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‘A Great Fit for Dalton State:’ Deshawn Ruffin Shines on and off Basketball Court

Deshawn Ruffin grew up hearing the advice “you can only stand on a basketball without falling off for a short period of time, but you can stand on paper, a diploma, forever.”

His father’s words stay with him. Basketball isn’t all the 6-foot point guard for Dalton State is relying on for success.

Ruffin, a 19-year-old sophomore from Jacksonville, Fla. studying business management, puts just as much work into his academics as he does his athletics. He’s the one on the bus with the light on reading while the team is traveling back to campus late at night from a game. He’s the one that stays in the library longer than the team’s required hours.

“I felt like I wasn’t always the smartest, but I learned how to work harder,” said Ruffin, who has a cumulative GPA of 3.5. “So in basketball, I may not be the most talented or the tallest, but I can outwork anyone.”

Ruffin’s work ethic is obvious both on and off the court. The word “special” is often used to describe him.

Accounting wasn’t his favorite subject, but he knew it was a skill he needed to learn. He approached Jamie Connors, assistant professor of accounting, to ask for more work in her principles of accounting class.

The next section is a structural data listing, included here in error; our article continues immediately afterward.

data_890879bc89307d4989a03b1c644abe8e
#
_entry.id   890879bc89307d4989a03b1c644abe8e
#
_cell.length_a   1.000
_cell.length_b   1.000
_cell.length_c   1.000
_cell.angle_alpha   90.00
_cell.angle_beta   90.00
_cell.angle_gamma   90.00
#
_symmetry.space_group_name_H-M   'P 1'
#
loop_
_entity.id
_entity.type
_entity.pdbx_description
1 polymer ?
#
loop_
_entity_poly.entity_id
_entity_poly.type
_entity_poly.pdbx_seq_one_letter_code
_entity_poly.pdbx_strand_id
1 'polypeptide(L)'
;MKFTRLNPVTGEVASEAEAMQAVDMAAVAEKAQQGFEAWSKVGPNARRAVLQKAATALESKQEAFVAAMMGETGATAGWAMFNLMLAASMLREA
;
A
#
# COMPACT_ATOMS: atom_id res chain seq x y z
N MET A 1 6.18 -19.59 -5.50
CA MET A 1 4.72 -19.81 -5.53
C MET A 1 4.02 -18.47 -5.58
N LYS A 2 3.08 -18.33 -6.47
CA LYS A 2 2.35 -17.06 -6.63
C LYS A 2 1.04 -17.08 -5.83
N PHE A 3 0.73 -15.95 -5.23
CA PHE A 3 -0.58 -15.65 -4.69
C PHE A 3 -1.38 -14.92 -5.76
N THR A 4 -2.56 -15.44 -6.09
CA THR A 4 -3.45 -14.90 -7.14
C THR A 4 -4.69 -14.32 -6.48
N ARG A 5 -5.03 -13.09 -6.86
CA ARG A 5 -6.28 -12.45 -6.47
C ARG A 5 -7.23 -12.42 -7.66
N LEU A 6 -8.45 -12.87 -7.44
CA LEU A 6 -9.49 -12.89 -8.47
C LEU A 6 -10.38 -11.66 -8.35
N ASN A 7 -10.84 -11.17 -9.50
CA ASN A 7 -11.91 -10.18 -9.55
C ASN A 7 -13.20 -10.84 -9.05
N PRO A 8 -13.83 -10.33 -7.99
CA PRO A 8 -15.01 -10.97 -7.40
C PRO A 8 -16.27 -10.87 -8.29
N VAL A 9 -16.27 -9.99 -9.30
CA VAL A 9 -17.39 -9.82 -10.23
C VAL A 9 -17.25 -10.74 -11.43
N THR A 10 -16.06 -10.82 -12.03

“He asked if there was anything he could do to learn accounting better,” Connors said. “He excels in anything he does. He’s a special student, and he’s on top of his school work. He drives himself to do his best. He has learned how to balance being a student and an athlete.

“And he’s a treat to watch. I go watch all my students who are athletes.”

Ruffin grew up in a rough neighborhood in Jacksonville. He knew he didn’t want to attend the local high school. He was accepted to The Bolles School, a private institution.

During his freshman year, his mother, Sophie Washington, died in a car accident after she passed out. Ruffin was home with his younger siblings when a police officer came to share the news with the family. It was him who had to tell them what had happened to their mother at the wheel.